New report say regional economies are at risk from Brexit deal
The UK is almost five times more exposed than the rest of the EU to negative economic impacts from disruptions to trade caused by Brexit, a new study has found.
Areas like Sunderland, which voted Leave in last year’s referendum are also said to be among the most vulnerable to an economic hit to their incomes and growth rates, according to researchers at the University of Birmingham.
This, they say, puts Britain in “a very weak bargaining position” as talks on the future relationship get under way.
The researchers said their findings show it is “not correct” to argue, as some Brexit-backers do, that Britain’s trade deficit with the rest of the EU gives it an advantage in negotiations, because the remaining 27 nations have more to lose in terms of exports.
Their analysis of trade relationships found a “very different” picture, under which the loss of access to the single market and customs union is “far more damaging” to the UK than the EU.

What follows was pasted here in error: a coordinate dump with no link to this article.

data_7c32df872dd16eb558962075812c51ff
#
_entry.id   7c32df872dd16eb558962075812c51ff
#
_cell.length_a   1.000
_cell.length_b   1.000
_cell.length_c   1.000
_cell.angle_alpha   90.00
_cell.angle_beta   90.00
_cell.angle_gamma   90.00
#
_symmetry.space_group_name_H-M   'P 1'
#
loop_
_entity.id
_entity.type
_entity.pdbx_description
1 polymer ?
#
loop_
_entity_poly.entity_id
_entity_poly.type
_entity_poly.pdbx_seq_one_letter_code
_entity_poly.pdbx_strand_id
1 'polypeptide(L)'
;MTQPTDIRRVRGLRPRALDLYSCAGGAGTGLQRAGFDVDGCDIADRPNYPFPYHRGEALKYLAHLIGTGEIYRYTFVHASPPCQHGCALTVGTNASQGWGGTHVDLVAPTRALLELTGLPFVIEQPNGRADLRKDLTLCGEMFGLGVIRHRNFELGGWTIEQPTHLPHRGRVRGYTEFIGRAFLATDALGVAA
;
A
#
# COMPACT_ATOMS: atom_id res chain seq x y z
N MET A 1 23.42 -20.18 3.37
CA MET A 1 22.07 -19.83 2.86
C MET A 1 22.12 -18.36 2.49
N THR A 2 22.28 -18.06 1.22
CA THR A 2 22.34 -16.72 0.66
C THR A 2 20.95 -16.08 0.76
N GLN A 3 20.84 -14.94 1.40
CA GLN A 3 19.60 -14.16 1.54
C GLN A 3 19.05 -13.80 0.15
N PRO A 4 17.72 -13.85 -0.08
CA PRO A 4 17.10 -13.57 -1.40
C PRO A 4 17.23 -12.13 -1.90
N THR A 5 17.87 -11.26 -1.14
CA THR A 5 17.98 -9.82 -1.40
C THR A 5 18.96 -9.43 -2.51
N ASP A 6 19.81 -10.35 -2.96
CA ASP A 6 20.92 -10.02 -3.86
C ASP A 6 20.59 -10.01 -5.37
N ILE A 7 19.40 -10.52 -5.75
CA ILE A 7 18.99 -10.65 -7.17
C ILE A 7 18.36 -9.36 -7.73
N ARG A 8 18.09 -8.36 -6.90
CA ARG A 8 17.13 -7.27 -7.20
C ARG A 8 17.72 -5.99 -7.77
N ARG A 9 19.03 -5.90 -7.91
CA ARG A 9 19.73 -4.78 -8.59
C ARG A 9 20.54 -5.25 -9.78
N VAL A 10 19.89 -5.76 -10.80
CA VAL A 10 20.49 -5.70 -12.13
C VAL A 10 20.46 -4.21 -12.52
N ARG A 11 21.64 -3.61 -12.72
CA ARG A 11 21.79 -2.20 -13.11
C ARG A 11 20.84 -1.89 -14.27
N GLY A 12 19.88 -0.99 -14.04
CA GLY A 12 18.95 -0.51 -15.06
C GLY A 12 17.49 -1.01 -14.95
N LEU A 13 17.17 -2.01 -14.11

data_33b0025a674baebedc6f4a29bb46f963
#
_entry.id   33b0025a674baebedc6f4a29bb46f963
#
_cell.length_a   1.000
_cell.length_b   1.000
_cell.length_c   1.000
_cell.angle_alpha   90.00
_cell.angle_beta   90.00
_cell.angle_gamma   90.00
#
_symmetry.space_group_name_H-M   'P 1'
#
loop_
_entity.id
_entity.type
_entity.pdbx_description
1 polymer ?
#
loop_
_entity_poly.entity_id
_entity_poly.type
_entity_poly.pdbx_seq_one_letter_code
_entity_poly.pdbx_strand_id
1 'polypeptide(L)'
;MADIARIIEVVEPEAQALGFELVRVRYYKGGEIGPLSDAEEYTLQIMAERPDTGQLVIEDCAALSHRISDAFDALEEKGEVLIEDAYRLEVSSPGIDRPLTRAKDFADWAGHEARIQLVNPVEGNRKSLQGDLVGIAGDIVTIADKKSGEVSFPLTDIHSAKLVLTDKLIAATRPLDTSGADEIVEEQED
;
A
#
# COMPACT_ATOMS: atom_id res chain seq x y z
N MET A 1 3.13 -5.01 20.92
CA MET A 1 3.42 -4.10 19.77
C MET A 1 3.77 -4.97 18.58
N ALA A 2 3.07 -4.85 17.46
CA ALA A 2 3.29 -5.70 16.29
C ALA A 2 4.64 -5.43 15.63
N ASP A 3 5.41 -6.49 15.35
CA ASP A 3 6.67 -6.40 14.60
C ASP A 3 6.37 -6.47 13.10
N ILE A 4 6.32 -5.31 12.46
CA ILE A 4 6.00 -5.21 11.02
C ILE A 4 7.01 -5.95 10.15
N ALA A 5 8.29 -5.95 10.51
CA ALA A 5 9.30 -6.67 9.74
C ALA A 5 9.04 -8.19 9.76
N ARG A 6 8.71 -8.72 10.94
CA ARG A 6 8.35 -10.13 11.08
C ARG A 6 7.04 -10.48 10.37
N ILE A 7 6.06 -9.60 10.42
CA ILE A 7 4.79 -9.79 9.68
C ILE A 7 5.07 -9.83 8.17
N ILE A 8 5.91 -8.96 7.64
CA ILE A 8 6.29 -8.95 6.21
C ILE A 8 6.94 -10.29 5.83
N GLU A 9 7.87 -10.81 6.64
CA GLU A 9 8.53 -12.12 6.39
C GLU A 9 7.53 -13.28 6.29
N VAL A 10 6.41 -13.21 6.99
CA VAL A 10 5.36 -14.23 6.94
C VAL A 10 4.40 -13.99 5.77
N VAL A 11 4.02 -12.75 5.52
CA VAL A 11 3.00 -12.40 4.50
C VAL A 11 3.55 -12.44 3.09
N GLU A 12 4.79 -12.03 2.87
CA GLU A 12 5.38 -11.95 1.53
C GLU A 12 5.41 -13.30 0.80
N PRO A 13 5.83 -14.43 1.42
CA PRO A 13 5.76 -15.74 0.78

“The UK and its regions are far more vulnerable to trade-related risks of Brexit than other EU member states and their regions,” said the report by the University’s ‘s City Region Economic and Development Institute (City-Redi), published in academic journal Papers in Regional Science.
“As such, the UK is far more dependent on a relatively seamless and comprehensive free trade deal than the other EU member states.
“The UK’s exposure to Brexit is some 4.6 times greater than that of the rest of EU as a whole, and the UK regions are far more exposed to Brexit risks than regions in other EU countries, except for those in Ireland.
“As such, in all likelihood a deal, whereby the UK’s access to the single market and the customs union is heavily curtailed, are far more damaging for the UK than for the rest of the EU.”